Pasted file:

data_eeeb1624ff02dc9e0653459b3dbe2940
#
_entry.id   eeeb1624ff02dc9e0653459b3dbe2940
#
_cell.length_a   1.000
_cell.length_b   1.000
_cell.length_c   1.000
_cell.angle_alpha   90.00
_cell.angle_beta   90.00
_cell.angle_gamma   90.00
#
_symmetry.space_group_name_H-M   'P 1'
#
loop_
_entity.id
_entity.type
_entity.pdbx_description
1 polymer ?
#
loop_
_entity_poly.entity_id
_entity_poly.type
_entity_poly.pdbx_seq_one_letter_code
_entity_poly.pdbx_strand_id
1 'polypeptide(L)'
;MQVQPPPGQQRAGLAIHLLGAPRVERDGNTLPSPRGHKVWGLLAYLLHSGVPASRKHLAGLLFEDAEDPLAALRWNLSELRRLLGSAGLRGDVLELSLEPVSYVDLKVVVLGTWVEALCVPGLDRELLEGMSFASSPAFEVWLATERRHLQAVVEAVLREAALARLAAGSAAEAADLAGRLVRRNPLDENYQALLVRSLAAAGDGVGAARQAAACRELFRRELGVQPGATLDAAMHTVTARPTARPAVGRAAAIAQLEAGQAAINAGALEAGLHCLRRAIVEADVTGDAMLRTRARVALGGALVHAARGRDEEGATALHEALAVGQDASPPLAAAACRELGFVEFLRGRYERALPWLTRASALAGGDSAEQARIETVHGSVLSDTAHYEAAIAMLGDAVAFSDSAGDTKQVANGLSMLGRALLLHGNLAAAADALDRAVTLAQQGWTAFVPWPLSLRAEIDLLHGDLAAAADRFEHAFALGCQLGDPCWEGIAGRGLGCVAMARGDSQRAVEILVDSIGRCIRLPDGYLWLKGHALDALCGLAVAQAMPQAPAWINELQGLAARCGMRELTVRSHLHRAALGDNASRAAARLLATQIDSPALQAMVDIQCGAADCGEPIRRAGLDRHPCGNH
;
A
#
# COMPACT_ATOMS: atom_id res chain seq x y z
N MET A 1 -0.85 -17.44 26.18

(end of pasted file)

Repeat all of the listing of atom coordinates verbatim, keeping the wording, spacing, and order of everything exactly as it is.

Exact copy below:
data_eeeb1624ff02dc9e0653459b3dbe2940
#
_entry.id   eeeb1624ff02dc9e0653459b3dbe2940
#
_cell.length_a   1.000
_cell.length_b   1.000
_cell.length_c   1.000
_cell.angle_alpha   90.00
_cell.angle_beta   90.00
_cell.angle_gamma   90.00
#
_symmetry.space_group_name_H-M   'P 1'
#
loop_
_entity.id
_entity.type
_entity.pdbx_description
1 polymer ?
#
loop_
_entity_poly.entity_id
_entity_poly.type
_entity_poly.pdbx_seq_one_letter_code
_entity_poly.pdbx_strand_id
1 'polypeptide(L)'
;MQVQPPPGQQRAGLAIHLLGAPRVERDGNTLPSPRGHKVWGLLAYLLHSGVPASRKHLAGLLFEDAEDPLAALRWNLSELRRLLGSAGLRGDVLELSLEPVSYVDLKVVVLGTWVEALCVPGLDRELLEGMSFASSPAFEVWLATERRHLQAVVEAVLREAALARLAAGSAAEAADLAGRLVRRNPLDENYQALLVRSLAAAGDGVGAARQAAACRELFRRELGVQPGATLDAAMHTVTARPTARPAVGRAAAIAQLEAGQAAINAGALEAGLHCLRRAIVEADVTGDAMLRTRARVALGGALVHAARGRDEEGATALHEALAVGQDASPPLAAAACRELGFVEFLRGRYERALPWLTRASALAGGDSAEQARIETVHGSVLSDTAHYEAAIAMLGDAVAFSDSAGDTKQVANGLSMLGRALLLHGNLAAAADALDRAVTLAQQGWTAFVPWPLSLRAEIDLLHGDLAAAADRFEHAFALGCQLGDPCWEGIAGRGLGCVAMARGDSQRAVEILVDSIGRCIRLPDGYLWLKGHALDALCGLAVAQAMPQAPAWINELQGLAARCGMRELTVRSHLHRAALGDNASRAAARLLATQIDSPALQAMVDIQCGAADCGEPIRRAGLDRHPCGNH
;
A
#
# COMPACT_ATOMS: atom_id res chain seq x y z
N MET A 1 -0.85 -17.44 26.18